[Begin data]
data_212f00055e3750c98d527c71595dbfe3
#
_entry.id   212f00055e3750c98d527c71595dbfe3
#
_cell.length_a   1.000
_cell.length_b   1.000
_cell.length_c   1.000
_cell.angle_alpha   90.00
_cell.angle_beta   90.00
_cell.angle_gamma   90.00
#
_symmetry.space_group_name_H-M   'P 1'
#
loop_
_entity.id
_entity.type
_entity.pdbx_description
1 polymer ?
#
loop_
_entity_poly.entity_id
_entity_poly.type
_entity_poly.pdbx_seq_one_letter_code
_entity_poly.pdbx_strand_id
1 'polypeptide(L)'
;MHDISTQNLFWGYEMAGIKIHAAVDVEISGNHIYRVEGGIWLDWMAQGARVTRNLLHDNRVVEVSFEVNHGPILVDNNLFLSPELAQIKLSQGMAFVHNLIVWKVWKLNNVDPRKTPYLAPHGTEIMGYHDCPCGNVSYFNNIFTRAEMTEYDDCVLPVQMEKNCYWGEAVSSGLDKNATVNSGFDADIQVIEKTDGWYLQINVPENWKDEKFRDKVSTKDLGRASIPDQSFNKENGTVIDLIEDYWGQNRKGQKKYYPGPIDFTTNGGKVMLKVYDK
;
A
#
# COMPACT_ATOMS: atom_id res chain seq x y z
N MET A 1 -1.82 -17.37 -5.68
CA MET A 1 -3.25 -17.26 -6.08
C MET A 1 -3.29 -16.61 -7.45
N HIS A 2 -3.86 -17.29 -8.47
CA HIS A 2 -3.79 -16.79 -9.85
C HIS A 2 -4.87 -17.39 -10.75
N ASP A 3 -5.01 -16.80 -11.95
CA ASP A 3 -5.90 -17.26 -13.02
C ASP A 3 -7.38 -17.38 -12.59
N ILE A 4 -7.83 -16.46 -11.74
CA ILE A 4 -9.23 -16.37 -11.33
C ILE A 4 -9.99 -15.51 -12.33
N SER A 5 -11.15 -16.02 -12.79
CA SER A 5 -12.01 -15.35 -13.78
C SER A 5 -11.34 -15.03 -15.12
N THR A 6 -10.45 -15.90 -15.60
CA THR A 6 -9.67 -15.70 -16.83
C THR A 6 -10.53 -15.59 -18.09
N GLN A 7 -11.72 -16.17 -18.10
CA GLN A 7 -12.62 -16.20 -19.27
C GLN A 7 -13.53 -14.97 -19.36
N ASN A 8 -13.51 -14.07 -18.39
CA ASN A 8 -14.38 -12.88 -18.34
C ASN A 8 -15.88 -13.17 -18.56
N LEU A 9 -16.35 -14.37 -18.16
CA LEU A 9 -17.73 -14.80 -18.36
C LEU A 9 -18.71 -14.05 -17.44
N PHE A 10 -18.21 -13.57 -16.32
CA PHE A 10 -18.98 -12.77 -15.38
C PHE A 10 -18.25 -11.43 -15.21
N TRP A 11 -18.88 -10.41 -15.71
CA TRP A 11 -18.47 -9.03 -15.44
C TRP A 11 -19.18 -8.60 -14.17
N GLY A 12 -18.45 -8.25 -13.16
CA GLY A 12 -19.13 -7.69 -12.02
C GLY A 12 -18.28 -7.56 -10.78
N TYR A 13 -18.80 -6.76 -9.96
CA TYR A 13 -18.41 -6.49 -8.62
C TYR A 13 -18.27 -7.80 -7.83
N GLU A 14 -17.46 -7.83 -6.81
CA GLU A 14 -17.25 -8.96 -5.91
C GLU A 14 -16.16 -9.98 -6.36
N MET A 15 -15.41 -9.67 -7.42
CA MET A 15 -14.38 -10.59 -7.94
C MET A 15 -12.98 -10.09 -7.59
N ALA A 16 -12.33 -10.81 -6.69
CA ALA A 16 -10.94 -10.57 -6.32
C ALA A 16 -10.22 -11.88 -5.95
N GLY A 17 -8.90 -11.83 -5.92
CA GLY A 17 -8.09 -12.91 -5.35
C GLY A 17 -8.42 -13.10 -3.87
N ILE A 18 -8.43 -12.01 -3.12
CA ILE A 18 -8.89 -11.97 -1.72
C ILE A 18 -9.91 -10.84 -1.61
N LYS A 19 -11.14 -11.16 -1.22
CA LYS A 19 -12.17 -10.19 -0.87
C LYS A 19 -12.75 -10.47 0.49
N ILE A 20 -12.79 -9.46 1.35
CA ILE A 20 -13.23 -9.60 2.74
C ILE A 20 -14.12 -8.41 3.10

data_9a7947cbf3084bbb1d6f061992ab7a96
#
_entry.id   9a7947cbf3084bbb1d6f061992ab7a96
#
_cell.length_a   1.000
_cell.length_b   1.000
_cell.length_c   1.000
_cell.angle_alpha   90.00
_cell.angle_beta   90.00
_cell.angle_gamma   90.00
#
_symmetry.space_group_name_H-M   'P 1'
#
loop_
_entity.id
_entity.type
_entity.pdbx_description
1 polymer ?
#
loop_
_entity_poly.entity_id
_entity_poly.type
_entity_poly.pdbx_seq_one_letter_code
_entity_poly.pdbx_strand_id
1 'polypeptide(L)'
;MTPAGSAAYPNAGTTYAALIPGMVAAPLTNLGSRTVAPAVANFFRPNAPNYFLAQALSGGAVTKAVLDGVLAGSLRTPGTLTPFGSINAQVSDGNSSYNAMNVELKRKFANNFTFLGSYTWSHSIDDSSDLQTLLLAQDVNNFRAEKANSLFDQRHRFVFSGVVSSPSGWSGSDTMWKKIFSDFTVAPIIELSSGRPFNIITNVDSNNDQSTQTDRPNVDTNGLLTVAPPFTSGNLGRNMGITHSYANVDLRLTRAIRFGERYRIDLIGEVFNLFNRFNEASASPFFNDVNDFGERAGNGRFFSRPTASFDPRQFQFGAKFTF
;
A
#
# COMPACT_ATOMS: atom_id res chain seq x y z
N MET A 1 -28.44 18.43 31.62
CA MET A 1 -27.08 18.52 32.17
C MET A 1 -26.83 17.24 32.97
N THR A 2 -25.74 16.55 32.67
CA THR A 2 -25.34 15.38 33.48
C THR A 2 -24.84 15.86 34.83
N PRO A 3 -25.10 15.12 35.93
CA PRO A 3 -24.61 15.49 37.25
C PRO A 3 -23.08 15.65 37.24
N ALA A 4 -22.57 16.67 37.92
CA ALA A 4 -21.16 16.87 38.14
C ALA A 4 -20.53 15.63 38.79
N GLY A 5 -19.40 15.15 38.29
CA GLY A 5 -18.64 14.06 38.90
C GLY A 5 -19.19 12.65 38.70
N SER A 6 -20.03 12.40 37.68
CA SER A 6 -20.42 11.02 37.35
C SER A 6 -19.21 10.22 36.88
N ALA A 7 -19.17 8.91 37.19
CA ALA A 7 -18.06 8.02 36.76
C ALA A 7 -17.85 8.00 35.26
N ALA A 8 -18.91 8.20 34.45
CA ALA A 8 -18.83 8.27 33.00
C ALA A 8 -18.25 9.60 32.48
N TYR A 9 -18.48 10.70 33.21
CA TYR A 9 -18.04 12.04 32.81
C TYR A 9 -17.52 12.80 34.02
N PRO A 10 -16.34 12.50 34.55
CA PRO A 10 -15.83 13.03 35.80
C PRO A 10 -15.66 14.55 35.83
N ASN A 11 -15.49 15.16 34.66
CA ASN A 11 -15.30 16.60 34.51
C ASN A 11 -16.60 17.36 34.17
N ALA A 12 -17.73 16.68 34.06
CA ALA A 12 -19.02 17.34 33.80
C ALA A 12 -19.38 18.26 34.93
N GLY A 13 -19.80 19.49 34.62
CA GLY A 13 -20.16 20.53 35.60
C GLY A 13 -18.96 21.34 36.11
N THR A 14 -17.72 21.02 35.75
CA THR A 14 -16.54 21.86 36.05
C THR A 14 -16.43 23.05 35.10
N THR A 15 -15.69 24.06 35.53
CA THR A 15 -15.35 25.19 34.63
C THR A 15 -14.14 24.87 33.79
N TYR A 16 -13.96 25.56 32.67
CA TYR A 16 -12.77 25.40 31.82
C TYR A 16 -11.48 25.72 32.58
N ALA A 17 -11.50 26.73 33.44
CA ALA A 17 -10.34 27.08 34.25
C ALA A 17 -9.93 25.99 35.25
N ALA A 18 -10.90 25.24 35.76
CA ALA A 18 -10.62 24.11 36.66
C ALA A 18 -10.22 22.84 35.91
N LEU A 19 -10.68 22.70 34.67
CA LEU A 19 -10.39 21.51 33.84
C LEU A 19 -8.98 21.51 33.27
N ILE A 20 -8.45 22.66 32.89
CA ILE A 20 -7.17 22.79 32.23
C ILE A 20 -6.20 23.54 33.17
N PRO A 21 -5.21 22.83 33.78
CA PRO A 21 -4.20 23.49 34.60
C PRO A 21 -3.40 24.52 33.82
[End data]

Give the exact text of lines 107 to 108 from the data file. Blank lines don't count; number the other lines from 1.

_entity.pdbx_description
1 polymer ?